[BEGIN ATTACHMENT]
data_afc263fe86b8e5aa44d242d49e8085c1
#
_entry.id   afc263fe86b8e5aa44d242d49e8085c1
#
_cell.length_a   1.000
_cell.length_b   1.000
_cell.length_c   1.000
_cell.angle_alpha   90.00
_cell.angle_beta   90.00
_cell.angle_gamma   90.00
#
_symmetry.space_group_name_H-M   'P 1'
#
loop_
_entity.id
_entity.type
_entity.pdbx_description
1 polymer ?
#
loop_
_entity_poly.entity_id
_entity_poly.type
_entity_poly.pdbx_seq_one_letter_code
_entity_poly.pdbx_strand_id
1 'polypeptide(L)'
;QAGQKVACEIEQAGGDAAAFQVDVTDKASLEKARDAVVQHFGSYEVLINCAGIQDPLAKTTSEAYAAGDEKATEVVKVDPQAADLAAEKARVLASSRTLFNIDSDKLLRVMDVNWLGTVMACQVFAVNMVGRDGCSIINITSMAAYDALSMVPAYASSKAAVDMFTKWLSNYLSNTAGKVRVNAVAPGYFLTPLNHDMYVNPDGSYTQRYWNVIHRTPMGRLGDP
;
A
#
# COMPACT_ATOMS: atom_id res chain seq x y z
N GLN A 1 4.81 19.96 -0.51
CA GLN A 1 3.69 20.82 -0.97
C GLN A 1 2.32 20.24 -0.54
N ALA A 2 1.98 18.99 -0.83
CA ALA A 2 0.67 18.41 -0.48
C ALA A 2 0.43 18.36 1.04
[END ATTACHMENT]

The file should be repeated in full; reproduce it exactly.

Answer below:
data_afc263fe86b8e5aa44d242d49e8085c1
#
_entry.id   afc263fe86b8e5aa44d242d49e8085c1
#
_cell.length_a   1.000
_cell.length_b   1.000
_cell.length_c   1.000
_cell.angle_alpha   90.00
_cell.angle_beta   90.00
_cell.angle_gamma   90.00
#
_symmetry.space_group_name_H-M   'P 1'
#
loop_
_entity.id
_entity.type
_entity.pdbx_description
1 polymer ?
#
loop_
_entity_poly.entity_id
_entity_poly.type
_entity_poly.pdbx_seq_one_letter_code
_entity_poly.pdbx_strand_id
1 'polypeptide(L)'
;QAGQKVACEIEQAGGDAAAFQVDVTDKASLEKARDAVVQHFGSYEVLINCAGIQDPLAKTTSEAYAAGDEKATEVVKVDPQAADLAAEKARVLASSRTLFNIDSDKLLRVMDVNWLGTVMACQVFAVNMVGRDGCSIINITSMAAYDALSMVPAYASSKAAVDMFTKWLSNYLSNTAGKVRVNAVAPGYFLTPLNHDMYVNPDGSYTQRYWNVIHRTPMGRLGDP
;
A
#
# COMPACT_ATOMS: atom_id res chain seq x y z
N GLN A 1 4.81 19.96 -0.51
CA GLN A 1 3.69 20.82 -0.97
C GLN A 1 2.32 20.24 -0.54
N ALA A 2 1.98 18.99 -0.83
CA ALA A 2 0.67 18.41 -0.48
C ALA A 2 0.43 18.36 1.04